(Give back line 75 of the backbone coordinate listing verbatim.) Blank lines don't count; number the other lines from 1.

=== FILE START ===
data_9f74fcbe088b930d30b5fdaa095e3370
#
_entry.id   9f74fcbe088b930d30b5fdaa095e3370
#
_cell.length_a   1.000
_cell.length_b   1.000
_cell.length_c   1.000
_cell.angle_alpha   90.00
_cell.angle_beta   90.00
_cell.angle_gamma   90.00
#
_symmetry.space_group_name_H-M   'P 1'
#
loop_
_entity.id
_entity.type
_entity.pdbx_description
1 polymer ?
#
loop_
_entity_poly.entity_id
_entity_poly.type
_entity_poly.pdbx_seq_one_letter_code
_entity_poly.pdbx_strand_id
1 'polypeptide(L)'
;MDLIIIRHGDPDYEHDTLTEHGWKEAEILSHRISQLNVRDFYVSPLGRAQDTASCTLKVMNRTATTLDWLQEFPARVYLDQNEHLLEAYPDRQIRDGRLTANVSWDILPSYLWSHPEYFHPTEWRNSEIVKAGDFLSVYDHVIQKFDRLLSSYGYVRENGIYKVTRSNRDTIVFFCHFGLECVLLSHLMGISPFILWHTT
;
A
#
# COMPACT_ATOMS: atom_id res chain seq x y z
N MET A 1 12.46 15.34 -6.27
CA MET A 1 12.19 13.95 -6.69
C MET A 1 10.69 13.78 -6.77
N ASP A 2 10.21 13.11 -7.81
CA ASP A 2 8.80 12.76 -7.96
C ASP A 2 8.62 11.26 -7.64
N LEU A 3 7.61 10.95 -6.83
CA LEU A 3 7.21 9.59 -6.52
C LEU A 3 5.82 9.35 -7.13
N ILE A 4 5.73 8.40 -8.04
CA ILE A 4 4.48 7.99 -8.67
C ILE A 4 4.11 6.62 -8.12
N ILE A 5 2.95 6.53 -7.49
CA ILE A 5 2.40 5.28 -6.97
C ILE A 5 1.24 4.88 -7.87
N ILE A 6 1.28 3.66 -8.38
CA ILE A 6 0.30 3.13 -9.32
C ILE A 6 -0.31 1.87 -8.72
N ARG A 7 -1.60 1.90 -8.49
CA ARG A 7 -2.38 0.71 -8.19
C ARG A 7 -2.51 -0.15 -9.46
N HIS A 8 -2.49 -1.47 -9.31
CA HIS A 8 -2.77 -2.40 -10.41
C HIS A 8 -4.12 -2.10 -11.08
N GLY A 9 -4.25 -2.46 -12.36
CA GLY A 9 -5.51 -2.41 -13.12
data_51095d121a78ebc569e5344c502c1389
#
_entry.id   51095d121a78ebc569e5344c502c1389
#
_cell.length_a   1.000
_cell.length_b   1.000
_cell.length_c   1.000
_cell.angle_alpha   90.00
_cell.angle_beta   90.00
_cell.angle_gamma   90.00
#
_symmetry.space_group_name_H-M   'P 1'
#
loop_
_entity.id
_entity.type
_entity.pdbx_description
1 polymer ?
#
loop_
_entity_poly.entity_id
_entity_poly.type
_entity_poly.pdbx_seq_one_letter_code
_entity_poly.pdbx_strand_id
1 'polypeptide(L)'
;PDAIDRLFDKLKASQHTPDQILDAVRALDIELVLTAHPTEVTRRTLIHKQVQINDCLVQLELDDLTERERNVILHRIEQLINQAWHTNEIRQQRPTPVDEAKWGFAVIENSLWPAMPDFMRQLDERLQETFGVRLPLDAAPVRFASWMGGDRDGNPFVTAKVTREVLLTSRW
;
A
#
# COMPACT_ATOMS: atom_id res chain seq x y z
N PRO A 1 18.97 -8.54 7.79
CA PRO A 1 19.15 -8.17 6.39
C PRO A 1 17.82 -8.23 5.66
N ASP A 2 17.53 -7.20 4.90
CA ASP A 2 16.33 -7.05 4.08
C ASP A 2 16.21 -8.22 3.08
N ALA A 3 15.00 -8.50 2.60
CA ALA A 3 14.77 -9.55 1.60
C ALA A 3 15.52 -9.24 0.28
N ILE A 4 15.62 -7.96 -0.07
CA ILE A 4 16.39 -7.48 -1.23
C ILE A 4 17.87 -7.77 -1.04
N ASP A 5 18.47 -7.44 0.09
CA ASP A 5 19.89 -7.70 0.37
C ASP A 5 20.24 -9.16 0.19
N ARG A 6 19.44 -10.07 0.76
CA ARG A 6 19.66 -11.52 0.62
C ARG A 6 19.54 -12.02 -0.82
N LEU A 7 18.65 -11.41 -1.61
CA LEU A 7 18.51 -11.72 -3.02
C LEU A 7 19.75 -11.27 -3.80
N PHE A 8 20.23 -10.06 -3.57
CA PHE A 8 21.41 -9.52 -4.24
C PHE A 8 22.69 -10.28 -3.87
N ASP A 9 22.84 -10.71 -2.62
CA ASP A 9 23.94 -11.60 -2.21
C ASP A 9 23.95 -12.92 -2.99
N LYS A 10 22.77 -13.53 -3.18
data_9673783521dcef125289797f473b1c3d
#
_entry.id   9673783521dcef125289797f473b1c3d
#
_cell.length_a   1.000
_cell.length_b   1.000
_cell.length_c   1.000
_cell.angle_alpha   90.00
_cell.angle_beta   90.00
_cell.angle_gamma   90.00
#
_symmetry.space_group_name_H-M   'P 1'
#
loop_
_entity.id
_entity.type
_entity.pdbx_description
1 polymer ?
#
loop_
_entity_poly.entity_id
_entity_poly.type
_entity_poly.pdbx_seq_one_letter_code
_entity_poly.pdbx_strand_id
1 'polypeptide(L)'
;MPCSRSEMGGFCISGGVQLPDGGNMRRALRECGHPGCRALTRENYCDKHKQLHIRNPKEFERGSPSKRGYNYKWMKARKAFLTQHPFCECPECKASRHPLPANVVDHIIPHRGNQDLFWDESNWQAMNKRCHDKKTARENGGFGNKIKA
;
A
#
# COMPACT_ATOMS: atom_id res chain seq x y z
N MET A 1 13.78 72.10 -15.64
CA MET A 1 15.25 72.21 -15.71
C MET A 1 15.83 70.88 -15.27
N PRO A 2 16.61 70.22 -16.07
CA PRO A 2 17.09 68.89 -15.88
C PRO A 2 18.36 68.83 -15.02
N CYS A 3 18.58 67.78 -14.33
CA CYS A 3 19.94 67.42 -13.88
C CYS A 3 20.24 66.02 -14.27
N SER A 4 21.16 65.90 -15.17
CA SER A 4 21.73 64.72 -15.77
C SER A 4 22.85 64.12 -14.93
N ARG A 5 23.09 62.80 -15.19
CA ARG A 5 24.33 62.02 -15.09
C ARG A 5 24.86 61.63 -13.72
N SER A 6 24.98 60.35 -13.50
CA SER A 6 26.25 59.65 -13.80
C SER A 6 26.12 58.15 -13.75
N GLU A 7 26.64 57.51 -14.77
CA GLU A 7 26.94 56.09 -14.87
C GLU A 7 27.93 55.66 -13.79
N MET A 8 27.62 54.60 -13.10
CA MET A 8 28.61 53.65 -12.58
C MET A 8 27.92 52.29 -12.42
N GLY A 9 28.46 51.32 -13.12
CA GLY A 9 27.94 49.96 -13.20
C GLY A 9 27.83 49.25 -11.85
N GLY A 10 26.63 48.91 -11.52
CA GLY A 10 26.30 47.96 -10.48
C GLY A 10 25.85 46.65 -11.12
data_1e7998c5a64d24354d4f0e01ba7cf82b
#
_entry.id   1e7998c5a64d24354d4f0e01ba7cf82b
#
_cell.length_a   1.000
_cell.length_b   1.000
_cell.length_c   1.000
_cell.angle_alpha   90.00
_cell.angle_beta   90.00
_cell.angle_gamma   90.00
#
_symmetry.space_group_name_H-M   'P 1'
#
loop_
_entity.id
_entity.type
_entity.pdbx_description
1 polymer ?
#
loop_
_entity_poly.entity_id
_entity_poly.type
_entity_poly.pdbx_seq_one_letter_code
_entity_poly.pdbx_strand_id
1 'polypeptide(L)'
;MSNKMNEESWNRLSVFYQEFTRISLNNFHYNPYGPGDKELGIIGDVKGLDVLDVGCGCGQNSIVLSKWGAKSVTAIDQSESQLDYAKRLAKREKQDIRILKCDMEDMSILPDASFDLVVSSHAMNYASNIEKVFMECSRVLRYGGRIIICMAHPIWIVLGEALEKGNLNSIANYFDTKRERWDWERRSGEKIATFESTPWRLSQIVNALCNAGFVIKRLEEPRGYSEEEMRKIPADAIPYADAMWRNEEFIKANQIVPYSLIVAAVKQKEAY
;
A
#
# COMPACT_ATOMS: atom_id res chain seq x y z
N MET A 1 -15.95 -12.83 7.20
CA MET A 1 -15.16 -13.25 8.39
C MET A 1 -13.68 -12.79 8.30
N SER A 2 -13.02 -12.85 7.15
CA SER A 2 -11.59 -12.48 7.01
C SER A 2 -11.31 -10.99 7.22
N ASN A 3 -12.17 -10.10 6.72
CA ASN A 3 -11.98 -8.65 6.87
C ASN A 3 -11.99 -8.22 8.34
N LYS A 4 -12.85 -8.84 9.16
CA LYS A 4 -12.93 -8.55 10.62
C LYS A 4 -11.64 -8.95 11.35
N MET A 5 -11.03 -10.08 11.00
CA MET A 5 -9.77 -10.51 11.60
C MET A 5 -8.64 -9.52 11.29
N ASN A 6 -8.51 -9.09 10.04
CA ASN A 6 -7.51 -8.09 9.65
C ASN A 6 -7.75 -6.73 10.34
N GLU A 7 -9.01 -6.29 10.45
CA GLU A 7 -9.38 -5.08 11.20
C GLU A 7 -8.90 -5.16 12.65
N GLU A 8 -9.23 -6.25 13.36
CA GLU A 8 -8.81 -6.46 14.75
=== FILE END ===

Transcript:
#